- A director of a company shall act in accordance with the articles of the company.
- A director of a company shall act in good faith to promote the objects of the company for the benefit of its members as a whole, and in the best interests of the company, its employees, the shareholders, the community and for the protection of the environment.
- A director of a company shall exercise his duties with due and reasonable care, skill and diligence and shall exercise independent judgment.
- A director of a company shall not involve in a situation in which he may have a direct or indirect interest that conflicts, or possibly may conflict, with the interest of the company.
- A director of a company shall not make or attempt to make any undue gain or advantage either to himself or to his relatives, partners, or associates and if such director is found guilty of making any undue gain, he shall be liable to pay an amount equal to that gain to the company.
- A director of a company shall not assign his office and any assignment so made shall be void.
If a director of the company contravenes the provisions of this section such director shall be punishable with fine which shall not be less than one lakh rupees but which may extend to five lakh rupees.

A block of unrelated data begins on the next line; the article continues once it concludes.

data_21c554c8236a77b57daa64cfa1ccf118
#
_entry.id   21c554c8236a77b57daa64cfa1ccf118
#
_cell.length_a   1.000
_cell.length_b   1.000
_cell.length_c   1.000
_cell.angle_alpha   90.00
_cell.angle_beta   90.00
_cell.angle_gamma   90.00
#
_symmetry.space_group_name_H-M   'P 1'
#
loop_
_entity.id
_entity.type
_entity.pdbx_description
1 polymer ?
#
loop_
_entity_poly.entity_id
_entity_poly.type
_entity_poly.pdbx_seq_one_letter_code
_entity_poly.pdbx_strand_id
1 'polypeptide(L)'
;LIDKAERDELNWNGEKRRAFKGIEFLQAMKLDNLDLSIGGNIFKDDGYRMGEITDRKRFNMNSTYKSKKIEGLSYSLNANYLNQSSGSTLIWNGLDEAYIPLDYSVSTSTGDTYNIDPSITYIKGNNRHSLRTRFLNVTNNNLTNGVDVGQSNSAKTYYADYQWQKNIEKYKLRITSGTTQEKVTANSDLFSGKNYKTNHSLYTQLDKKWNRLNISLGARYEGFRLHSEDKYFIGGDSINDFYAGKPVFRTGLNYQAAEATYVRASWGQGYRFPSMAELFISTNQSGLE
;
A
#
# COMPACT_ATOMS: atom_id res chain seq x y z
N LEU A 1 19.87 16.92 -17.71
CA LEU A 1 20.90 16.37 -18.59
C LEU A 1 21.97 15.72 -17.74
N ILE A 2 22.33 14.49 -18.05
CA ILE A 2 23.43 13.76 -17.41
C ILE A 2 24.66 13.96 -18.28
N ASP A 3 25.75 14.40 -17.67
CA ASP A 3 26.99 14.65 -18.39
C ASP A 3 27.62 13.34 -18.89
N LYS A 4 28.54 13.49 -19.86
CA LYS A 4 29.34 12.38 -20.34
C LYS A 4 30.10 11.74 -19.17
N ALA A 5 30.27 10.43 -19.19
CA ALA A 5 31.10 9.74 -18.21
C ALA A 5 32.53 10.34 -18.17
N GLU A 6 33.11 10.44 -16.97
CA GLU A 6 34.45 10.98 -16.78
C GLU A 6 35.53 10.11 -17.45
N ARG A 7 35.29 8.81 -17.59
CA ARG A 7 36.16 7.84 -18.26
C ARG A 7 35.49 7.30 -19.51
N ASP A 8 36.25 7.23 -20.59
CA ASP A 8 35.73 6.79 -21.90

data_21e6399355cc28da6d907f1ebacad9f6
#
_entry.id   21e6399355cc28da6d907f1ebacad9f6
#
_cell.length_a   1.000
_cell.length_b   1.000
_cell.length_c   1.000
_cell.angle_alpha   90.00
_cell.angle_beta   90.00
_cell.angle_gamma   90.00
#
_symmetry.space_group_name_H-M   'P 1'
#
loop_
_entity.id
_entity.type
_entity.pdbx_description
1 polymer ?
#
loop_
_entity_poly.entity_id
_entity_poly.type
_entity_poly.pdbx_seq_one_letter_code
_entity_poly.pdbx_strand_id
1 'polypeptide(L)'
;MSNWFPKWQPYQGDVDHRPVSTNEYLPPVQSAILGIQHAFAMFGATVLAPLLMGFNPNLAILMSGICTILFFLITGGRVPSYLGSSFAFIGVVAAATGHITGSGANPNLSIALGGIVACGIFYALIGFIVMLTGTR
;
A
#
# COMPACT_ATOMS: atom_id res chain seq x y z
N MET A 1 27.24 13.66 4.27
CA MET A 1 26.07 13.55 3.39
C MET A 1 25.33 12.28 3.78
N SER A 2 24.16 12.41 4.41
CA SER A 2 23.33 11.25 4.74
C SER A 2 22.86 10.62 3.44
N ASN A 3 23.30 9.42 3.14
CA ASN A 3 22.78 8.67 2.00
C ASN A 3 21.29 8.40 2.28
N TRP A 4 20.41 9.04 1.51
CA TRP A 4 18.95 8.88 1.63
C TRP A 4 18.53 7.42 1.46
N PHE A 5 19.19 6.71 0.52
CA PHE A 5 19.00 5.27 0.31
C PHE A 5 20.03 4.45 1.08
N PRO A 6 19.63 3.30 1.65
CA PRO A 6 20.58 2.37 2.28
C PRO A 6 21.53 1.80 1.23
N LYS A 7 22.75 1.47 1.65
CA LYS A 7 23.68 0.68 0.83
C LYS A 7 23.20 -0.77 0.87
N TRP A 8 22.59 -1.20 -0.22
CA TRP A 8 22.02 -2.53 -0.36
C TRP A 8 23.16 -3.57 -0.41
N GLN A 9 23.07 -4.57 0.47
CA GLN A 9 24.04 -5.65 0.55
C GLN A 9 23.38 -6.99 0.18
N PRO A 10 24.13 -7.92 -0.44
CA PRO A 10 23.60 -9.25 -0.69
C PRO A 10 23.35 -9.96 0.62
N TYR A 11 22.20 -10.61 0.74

Where a director took employment outside the company, he needs to be careful in the performance of his duties towards the company. He needs to answer the following question to himself:
a. can he exercise his independent judgement in the decision making the process of the company?
b. is there any conflict of interest?
If yes, I do not find any restriction on his gainful employment.
However, a company may by way of Articles of Association restrict its directors from outside employment.
However, one should not sail in two boats unless both boats are compatible.
Unless a general election is crucial there is no purpose to conduct such a huge exercise. The best part of democracy is to give the opportunity for new ideas. Without going to any political prediction we will discuss possible post-election scenario after 23rd May 2019. This may help us to be prepared for the volatility of corporate law in India.